“Seventeen” is a song that would fit beautifully into an uplifting scene from a disco documentary, or Pete Tong’s record bag during sunset at Café Del Mar in Ibiza. Floating vocals, a pounding 4/4 kick, the crash of cymbals and the short, driving guitar rifts make this track the perfect choice for soundtrack work. It’s vintage without sounding dated. “Boiling Point” kicks things off on a somber piano tip, making you think for a second that an electro ballad maybe coming. The mood is mellower here, but the chorus reels the funk back in. This is solid head-bobbin’ music, the kind that triggers your swagger a little bit.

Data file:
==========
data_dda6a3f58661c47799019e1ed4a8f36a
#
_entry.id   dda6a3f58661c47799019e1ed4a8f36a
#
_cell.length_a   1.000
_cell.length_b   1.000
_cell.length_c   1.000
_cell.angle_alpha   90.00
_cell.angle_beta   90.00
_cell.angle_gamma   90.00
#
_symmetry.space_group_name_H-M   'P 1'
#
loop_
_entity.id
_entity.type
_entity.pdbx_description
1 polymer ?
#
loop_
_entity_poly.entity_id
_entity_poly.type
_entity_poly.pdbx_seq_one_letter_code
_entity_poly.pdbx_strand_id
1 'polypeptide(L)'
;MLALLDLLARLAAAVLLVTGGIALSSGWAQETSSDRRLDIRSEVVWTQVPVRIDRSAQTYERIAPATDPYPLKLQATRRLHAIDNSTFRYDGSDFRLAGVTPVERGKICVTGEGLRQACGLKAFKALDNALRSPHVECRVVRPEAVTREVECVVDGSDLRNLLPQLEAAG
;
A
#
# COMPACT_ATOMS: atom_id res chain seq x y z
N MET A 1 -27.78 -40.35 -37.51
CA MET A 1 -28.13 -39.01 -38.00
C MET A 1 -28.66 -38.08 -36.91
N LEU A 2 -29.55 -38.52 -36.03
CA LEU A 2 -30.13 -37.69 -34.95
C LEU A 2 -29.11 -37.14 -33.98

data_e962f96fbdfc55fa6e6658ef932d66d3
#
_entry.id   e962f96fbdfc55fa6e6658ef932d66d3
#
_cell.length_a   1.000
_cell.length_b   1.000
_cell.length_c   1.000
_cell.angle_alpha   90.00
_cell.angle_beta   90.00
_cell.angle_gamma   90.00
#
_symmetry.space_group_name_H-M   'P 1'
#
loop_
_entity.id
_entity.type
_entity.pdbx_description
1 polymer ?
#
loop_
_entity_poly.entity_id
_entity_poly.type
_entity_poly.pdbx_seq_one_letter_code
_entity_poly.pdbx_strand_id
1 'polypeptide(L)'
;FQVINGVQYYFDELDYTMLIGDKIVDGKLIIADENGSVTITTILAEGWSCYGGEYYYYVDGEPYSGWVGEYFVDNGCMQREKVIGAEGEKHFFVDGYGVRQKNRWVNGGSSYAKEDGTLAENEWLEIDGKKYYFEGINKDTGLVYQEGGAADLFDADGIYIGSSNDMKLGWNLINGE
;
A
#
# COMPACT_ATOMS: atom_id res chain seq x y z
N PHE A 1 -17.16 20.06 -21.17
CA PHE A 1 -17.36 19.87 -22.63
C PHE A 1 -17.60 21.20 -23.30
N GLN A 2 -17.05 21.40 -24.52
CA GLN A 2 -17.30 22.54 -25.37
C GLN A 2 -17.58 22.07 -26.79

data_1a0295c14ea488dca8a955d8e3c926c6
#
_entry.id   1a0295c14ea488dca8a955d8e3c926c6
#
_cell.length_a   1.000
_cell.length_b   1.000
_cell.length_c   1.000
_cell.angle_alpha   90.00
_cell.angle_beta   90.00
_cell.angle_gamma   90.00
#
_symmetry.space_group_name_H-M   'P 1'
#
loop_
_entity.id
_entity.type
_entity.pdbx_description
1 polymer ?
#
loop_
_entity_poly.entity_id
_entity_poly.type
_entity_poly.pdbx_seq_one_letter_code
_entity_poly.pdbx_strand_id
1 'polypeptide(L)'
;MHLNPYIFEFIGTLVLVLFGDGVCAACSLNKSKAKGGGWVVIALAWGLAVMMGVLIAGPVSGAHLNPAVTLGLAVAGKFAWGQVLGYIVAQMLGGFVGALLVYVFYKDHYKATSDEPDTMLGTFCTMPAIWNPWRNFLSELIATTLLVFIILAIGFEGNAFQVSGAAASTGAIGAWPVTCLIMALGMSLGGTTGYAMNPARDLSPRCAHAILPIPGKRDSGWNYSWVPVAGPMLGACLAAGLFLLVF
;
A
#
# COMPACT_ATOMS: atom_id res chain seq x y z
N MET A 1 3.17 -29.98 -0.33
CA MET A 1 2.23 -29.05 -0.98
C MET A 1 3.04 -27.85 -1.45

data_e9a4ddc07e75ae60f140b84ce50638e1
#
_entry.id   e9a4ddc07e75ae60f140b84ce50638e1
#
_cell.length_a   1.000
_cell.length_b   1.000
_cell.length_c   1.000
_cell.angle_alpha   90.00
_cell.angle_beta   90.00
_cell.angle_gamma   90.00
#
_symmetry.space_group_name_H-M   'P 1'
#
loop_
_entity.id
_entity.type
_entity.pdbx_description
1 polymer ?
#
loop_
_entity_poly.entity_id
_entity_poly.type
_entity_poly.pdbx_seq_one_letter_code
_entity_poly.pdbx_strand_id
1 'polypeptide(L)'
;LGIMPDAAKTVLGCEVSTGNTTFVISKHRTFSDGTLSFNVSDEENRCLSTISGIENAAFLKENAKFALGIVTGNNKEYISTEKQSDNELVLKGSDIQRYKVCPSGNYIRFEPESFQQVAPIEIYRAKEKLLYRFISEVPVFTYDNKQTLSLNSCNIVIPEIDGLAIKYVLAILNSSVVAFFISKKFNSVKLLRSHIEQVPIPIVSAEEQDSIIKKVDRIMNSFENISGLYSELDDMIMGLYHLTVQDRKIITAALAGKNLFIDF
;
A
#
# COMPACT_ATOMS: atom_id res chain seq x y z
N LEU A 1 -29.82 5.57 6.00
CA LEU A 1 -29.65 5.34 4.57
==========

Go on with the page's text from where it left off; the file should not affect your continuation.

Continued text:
The Glass drops serious funky, deep tech house knowledge with their mix. The wah wah of the acid bassline makes it bang nicely. It’s perfect for that 5am get-em-back-up-and-moving set on the decks. Golden vs. Public bump 80’s flash and synths with their interpretation. They even toss in the classic electronic triangle stab (think “Ring My Bell”) for good measure. Skrillex AKA Sonny Moore pitch the BPMs up a bit for their remix. Again we get a taste of classic 80’s club culture: Thumping pads and synths arranged for the big city dancefloor, claps, quick loops, catchy chorus and all. This is party music for the unpretentious.